【by Nobutaka Otobe, June 2021】
For this Japan-curated sub-issue, we have focused on the topic of the relationship between politics and science during the COVID-19 pandemic. More than 18 months have passed since the initial reports of the virus. Although the pandemic is far from over, its long-lasting impacts have become more visible. It has affected diverse matters, including global markets, social infrastructure, people’s habits, and their perceptions of the environment. Among these issues, we focus on the relationship between politics and science.
The COVID-19 pandemic has posed several questions concerning politics and science and their entangled relationship. First, the strict measures introduced by governments (e.g., lockdowns, travel bans) raise questions about the scope and effects of state power. For the last couple of decades, states have seemed like loyal allies of global capitalism. If they have not become powerless, neoliberal states have been losing their sovereign autonomy vis-à-vis domestic and international markets. Before the pandemic, we could not have imagined, for example, the travel restrictions so widely imposed by states worldwide. Has the pandemic changed or even revived states’ power? In answering this question, Satofumi Kawamura’s essay provides us with a more sober assessment. According to him, crises are driving forces of neoliberal governmentality, and the current situation is “not restoration, but rather the exposure of how the state power has operated so far.”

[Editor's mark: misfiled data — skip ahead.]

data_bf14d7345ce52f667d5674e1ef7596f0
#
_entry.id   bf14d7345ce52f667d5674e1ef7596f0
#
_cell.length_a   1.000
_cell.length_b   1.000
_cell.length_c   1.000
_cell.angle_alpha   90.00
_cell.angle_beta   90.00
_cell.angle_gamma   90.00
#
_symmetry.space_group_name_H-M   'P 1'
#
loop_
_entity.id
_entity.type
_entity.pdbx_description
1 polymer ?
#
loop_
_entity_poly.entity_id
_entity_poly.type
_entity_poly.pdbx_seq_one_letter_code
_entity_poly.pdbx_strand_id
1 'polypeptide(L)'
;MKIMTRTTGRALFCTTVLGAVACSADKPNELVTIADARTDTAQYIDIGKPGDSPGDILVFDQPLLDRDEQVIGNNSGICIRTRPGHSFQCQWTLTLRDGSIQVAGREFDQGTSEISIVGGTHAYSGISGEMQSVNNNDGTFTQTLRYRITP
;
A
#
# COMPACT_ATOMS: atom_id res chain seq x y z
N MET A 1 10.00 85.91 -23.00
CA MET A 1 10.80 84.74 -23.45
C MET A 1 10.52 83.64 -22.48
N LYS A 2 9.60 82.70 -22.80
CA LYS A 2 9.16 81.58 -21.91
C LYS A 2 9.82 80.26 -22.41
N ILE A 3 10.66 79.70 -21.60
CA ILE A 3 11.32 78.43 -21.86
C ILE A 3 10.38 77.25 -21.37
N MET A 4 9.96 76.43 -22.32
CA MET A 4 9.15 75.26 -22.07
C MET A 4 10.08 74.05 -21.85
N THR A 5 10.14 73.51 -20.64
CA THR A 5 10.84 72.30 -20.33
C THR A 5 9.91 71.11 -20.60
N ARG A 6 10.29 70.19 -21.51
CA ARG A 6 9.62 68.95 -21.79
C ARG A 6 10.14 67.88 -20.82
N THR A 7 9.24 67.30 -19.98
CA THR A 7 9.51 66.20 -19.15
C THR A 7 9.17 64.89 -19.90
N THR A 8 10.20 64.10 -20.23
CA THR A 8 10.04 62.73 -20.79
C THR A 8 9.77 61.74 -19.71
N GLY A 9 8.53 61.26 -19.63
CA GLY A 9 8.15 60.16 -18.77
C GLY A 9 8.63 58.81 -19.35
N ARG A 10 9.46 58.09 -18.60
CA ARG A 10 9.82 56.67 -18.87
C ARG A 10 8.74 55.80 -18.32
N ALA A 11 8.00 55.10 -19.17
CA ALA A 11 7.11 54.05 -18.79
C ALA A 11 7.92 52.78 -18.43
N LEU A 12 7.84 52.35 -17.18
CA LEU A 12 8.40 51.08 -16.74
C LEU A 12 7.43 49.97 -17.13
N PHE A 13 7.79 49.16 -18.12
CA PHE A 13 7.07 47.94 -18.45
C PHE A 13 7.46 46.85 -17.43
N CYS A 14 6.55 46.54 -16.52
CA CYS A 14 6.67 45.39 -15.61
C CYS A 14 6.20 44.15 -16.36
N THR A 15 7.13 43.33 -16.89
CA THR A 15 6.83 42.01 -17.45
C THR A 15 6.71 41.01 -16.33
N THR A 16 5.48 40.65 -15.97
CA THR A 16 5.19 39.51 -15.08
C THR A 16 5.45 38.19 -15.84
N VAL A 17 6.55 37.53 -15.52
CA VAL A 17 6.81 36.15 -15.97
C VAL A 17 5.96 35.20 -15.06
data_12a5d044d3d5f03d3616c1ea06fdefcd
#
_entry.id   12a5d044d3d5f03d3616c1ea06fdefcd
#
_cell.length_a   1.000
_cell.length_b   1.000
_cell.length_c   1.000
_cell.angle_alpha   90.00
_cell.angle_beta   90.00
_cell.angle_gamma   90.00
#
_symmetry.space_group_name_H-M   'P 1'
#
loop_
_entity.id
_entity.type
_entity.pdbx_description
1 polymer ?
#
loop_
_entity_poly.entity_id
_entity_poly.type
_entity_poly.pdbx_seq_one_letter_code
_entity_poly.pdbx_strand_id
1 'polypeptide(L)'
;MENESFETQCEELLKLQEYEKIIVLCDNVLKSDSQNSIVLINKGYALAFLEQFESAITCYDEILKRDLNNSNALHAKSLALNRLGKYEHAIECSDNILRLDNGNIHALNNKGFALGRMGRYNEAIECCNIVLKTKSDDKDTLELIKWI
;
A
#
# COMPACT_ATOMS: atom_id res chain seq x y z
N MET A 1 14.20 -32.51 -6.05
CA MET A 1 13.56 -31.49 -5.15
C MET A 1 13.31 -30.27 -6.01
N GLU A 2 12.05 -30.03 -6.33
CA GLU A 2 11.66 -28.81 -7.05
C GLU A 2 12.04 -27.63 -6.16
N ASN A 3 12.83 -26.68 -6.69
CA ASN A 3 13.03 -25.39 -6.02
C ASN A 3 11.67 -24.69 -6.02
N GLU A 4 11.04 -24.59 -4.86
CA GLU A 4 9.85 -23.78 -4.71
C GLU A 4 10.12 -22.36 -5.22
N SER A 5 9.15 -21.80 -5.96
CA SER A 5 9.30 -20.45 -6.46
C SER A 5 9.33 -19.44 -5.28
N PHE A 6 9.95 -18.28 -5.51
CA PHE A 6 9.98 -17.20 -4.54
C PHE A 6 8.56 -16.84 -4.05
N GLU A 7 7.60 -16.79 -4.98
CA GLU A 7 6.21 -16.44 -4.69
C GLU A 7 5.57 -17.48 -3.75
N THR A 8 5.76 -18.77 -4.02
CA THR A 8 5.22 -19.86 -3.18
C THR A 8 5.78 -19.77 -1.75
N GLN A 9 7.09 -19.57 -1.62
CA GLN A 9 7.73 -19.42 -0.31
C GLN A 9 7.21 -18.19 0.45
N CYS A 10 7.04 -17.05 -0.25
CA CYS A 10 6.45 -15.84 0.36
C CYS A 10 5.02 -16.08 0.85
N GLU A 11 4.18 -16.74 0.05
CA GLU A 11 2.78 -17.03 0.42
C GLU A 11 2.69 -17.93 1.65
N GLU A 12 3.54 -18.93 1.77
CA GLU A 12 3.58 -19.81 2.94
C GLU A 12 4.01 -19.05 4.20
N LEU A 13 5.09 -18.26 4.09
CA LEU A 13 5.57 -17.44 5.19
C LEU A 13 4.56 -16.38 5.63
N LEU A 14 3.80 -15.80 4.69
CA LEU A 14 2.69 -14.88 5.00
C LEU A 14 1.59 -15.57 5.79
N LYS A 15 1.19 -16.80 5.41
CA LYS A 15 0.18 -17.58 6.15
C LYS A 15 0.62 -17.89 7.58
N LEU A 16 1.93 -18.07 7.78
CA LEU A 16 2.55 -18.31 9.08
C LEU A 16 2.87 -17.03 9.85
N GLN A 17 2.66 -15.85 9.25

Second, the power of states, now made more visible by the pandemic, has led us to consider their performance. Why have some states seemed to handle the pandemic more effectively than others, and why have some been more responsive to scientific revelations? Although the numbers of cases and deaths remain relatively low in Japan, they are higher than in other countries and regions in East Asia. Takayuki Onai’s essay explores why Japan has failed to respond to the pandemic effectively.
Finally, the pandemic prompts us to reconsider the relationship between the socio-political and the biological dimensions. How should we address the impact of biological phenomena (such infection by the virus) while remaining attentive to socio-political factors? Sakino Takahashi’s essay takes up this question, focusing on issue of gender and sex.
Nobutaka Otobe, Osaka University, Japan